This week brings us to Chapters 1 and 2, which set up the predicament for who I’d certainly call the star of The Way of Kings. Sanderson has said that each book will be from many different character perspectives yet that there will be a special focus on one character per book that will consist of flashbacks of their life. In the case of The Way of Kings, we can all agree that Kaladin is that focus, especially since Kaladin is the main point of view in nearly 40 chapters. Spoilers abound below. Yada yada. Read at your own risk. And watch the comments. They’re a hotbed of spoilers.
Chapter 1: Stormblessed
Time: Approximately 4,505 years after the departure of the Heralds and about 5 years after the death of King Gavilar.
Setting: A battlefield somewhere along the borders of Alethkar.
Point of View: Cenn
Cenn, a very young warrior just out of training, is thrown into his first real battle, a land dispute between two brightlords of Alethkar of which he is on brightlord Amaram’s side. Cenn finds himself mysteriously transferred to Kaladin Stormblessed’s spear squad right before the battle after being bought from another squad. Cenn quickly discovers that Kaladin is no ordinary soldier; his group has the fewest casualties, and it all seems to be because of Kaladin. Kaladin hopes to distinguish his squad so that they can be transferred to the Shattered Plains to fight in the war against the Parshendi. Cenn is shepherded through the battle by Dallet, a long-time member of the squad. Near the end of the battle Kaladin rescues Cenn and then spots an enemy battalionlord, who he takes down easily. Abruptly, the chapter ends as a Shardbearer is seen charging towards them on horseback.
Quote of the Chapter
“For a moment, Cenn thought he could see something surrounding the squadleader. A warping of the air, like the wind itself become visible.”
This is the first view of what Kaladin is capable of, and how he is on the path to becoming part of the Knights Radiant. And reading this again it is clear from the beginning Sanderson has set him on the path of a Windrunner, which isn’t something I picked up on at all in my first read-through.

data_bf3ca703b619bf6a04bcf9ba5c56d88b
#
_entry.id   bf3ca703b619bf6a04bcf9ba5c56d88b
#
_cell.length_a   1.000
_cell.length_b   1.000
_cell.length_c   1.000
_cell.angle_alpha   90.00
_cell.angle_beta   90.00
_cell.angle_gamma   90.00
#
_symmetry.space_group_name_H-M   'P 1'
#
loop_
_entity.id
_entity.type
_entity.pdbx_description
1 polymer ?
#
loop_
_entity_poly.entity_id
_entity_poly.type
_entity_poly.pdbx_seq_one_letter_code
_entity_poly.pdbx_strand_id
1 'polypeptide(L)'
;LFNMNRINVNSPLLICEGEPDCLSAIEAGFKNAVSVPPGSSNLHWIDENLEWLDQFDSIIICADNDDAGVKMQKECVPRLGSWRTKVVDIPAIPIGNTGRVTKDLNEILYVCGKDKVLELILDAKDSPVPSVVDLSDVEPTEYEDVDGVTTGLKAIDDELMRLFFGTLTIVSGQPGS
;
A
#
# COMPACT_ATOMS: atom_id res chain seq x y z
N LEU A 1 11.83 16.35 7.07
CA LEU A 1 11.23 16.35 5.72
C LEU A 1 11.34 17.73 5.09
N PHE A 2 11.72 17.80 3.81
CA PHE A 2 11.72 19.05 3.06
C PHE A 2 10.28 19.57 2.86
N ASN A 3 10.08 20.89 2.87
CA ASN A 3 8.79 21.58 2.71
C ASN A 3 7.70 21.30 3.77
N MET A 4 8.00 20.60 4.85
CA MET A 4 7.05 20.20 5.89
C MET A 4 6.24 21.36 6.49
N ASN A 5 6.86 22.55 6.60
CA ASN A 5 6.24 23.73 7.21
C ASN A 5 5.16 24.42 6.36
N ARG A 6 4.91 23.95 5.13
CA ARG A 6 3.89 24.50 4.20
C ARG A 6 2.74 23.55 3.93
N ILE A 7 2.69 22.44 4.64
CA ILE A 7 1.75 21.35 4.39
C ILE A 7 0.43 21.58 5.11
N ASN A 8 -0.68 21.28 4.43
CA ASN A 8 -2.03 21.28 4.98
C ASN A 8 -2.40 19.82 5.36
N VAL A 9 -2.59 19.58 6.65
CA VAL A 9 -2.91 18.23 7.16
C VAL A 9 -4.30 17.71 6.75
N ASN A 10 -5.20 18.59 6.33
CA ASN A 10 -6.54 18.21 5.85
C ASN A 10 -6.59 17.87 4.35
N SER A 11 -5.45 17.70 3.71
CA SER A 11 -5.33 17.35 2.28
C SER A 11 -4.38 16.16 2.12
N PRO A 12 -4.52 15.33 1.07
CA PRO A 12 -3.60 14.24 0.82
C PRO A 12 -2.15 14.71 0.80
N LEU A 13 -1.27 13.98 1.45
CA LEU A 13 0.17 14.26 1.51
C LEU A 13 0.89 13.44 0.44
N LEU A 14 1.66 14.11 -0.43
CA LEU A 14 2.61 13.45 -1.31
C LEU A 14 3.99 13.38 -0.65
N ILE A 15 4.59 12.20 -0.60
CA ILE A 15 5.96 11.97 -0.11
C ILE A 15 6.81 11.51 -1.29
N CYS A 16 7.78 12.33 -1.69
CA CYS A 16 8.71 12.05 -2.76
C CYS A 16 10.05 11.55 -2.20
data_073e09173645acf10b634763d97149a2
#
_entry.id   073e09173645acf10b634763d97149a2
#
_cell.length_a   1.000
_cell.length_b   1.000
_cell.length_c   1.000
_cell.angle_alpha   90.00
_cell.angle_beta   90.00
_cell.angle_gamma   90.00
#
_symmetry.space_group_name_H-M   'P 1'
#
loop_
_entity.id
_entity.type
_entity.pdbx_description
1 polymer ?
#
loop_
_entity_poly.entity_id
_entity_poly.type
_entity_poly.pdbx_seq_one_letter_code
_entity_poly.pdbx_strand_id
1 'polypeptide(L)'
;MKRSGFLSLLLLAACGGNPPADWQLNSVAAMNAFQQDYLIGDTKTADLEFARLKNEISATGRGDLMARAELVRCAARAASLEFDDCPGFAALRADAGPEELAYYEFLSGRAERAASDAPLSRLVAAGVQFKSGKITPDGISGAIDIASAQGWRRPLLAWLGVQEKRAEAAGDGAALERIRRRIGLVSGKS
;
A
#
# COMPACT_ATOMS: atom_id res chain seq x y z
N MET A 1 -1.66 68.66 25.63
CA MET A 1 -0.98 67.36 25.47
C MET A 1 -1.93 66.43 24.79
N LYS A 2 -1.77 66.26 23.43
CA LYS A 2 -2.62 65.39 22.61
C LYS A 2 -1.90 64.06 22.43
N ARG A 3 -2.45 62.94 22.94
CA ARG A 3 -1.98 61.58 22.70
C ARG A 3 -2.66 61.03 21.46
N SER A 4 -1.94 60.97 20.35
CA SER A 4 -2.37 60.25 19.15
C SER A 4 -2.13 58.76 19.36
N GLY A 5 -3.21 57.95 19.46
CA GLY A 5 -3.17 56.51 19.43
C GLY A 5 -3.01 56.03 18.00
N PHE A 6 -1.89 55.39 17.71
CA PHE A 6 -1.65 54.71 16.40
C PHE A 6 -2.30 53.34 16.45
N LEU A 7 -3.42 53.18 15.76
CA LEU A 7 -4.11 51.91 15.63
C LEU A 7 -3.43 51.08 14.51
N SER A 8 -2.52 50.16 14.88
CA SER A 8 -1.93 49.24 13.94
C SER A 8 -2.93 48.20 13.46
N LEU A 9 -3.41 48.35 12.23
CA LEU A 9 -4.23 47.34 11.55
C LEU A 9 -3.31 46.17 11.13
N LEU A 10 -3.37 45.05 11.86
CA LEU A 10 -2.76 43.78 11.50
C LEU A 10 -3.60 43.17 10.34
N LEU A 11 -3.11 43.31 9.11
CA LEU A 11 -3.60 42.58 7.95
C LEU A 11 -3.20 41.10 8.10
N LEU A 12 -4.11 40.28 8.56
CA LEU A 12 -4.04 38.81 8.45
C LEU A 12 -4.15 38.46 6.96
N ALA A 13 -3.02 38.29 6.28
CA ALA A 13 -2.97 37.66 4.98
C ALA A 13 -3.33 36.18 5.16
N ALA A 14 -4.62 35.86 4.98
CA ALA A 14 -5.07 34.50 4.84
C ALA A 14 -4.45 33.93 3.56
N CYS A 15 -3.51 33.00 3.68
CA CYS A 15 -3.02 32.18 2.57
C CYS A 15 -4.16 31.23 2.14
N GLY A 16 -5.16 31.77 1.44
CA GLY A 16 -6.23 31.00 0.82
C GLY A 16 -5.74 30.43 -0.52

That was certainly a quick one. Yet, this is the chapter that introduces us to the character who is the heart of The Way of Kings, and possibly the heart of the series that is to come. Namely, Kaladin, aka Kaladin Stormblessed, though he eschews that moniker, especially after this chapter.
Despite there being a couple nice tidbits, this section is on the forgettable side, and feels a little awkward. We get fleeting mentions and views of Kaladin, but not much else. This could all be because I’ve always felt this chapter is a bit of a misdirection by Sanderson.
Focusing on Cenn is the biggest reasons I find this chapter forgettable since it is from a POV we won’t see again and don’t really get to know anything about, other than that he reminds Kaladin of someone from his past. Cenn is just cannon fodder, and the worst part is he knows it.
Cenn is supposed to give us our virgin look at Kaladin. Someone who could be easily awed by what he witnesses, which is exactly what happens. The battle is meaningless to almost everyone involved, even the warriors dying for it. Also, right when it seems like we’re going to get a good fight between Kaladin and a Shardbearer, it cuts away. But this battle leads directly to Kaladin being cast down as a slave, and left me aching to know exactly what went down. So there is the misdirection of who to focus on and how Kaladin became a slave, which actually doesn’t get cleared up for quite a few chapters. This is just the first sign of Sanderson trying to play with the narrative through changing perspectives. That’s a game he plays quite well, overall.